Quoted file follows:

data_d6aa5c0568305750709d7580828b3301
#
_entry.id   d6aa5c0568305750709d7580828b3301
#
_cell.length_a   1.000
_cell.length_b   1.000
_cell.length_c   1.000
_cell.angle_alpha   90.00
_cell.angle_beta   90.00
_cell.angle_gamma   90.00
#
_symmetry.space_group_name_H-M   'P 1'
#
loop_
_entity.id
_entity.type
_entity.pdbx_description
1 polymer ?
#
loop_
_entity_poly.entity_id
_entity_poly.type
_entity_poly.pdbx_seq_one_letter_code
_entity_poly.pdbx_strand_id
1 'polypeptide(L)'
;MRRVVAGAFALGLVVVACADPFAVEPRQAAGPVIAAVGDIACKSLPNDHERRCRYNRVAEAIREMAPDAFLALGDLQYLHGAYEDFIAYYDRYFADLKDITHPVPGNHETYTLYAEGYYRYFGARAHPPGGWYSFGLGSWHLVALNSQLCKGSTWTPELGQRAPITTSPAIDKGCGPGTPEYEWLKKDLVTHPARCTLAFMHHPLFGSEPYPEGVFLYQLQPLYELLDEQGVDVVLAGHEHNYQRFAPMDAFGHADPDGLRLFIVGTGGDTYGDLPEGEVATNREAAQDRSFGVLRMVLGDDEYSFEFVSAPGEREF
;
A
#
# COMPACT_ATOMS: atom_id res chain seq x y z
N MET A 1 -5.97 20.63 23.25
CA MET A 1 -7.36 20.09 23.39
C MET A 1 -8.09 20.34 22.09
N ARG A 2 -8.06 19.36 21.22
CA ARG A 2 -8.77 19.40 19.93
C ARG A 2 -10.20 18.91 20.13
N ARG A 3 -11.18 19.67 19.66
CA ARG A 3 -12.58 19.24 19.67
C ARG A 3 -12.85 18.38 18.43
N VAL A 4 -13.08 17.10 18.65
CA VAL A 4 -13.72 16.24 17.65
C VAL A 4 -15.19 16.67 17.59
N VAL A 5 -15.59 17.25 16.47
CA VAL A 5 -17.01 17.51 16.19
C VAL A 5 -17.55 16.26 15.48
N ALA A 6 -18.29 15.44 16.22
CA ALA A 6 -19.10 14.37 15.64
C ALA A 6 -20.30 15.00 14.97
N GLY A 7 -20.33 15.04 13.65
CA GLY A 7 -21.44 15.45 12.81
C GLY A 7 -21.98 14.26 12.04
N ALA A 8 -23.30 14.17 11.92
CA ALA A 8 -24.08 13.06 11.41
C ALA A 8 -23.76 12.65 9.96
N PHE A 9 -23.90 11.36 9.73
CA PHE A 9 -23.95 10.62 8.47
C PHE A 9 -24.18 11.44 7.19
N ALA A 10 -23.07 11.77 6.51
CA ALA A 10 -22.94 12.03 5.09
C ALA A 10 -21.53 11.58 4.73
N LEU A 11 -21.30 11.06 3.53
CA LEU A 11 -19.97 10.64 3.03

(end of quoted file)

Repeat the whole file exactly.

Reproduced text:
data_d6aa5c0568305750709d7580828b3301
#
_entry.id   d6aa5c0568305750709d7580828b3301
#
_cell.length_a   1.000
_cell.length_b   1.000
_cell.length_c   1.000
_cell.angle_alpha   90.00
_cell.angle_beta   90.00
_cell.angle_gamma   90.00
#
_symmetry.space_group_name_H-M   'P 1'
#
loop_
_entity.id
_entity.type
_entity.pdbx_description
1 polymer ?
#
loop_
_entity_poly.entity_id
_entity_poly.type
_entity_poly.pdbx_seq_one_letter_code
_entity_poly.pdbx_strand_id
1 'polypeptide(L)'
;MRRVVAGAFALGLVVVACADPFAVEPRQAAGPVIAAVGDIACKSLPNDHERRCRYNRVAEAIREMAPDAFLALGDLQYLHGAYEDFIAYYDRYFADLKDITHPVPGNHETYTLYAEGYYRYFGARAHPPGGWYSFGLGSWHLVALNSQLCKGSTWTPELGQRAPITTSPAIDKGCGPGTPEYEWLKKDLVTHPARCTLAFMHHPLFGSEPYPEGVFLYQLQPLYELLDEQGVDVVLAGHEHNYQRFAPMDAFGHADPDGLRLFIVGTGGDTYGDLPEGEVATNREAAQDRSFGVLRMVLGDDEYSFEFVSAPGEREF
;
A
#
# COMPACT_ATOMS: atom_id res chain seq x y z
N MET A 1 -5.97 20.63 23.25
CA MET A 1 -7.36 20.09 23.39
C MET A 1 -8.09 20.34 22.09
N ARG A 2 -8.06 19.36 21.22
CA ARG A 2 -8.77 19.40 19.93
C ARG A 2 -10.20 18.91 20.13
N ARG A 3 -11.18 19.67 19.66
CA ARG A 3 -12.58 19.24 19.67
C ARG A 3 -12.85 18.38 18.43
N VAL A 4 -13.08 17.10 18.65
CA VAL A 4 -13.72 16.24 17.65
C VAL A 4 -15.19 16.67 17.59
N VAL A 5 -15.59 17.25 16.47
CA VAL A 5 -17.01 17.51 16.19
C VAL A 5 -17.55 16.26 15.48
N ALA A 6 -18.29 15.44 16.22
CA ALA A 6 -19.10 14.37 15.64
C ALA A 6 -20.30 15.00 14.97
N GLY A 7 -20.33 15.04 13.65
CA GLY A 7 -21.44 15.45 12.81
C GLY A 7 -21.98 14.26 12.04
N ALA A 8 -23.30 14.17 11.92
CA ALA A 8 -24.08 13.06 11.41
C ALA A 8 -23.76 12.65 9.96
N PHE A 9 -23.90 11.36 9.73
CA PHE A 9 -23.95 10.62 8.47
C PHE A 9 -24.18 11.44 7.19
N ALA A 10 -23.07 11.77 6.51
CA ALA A 10 -22.94 12.03 5.09
C ALA A 10 -21.53 11.58 4.73
N LEU A 11 -21.30 11.06 3.53
CA LEU A 11 -19.97 10.64 3.03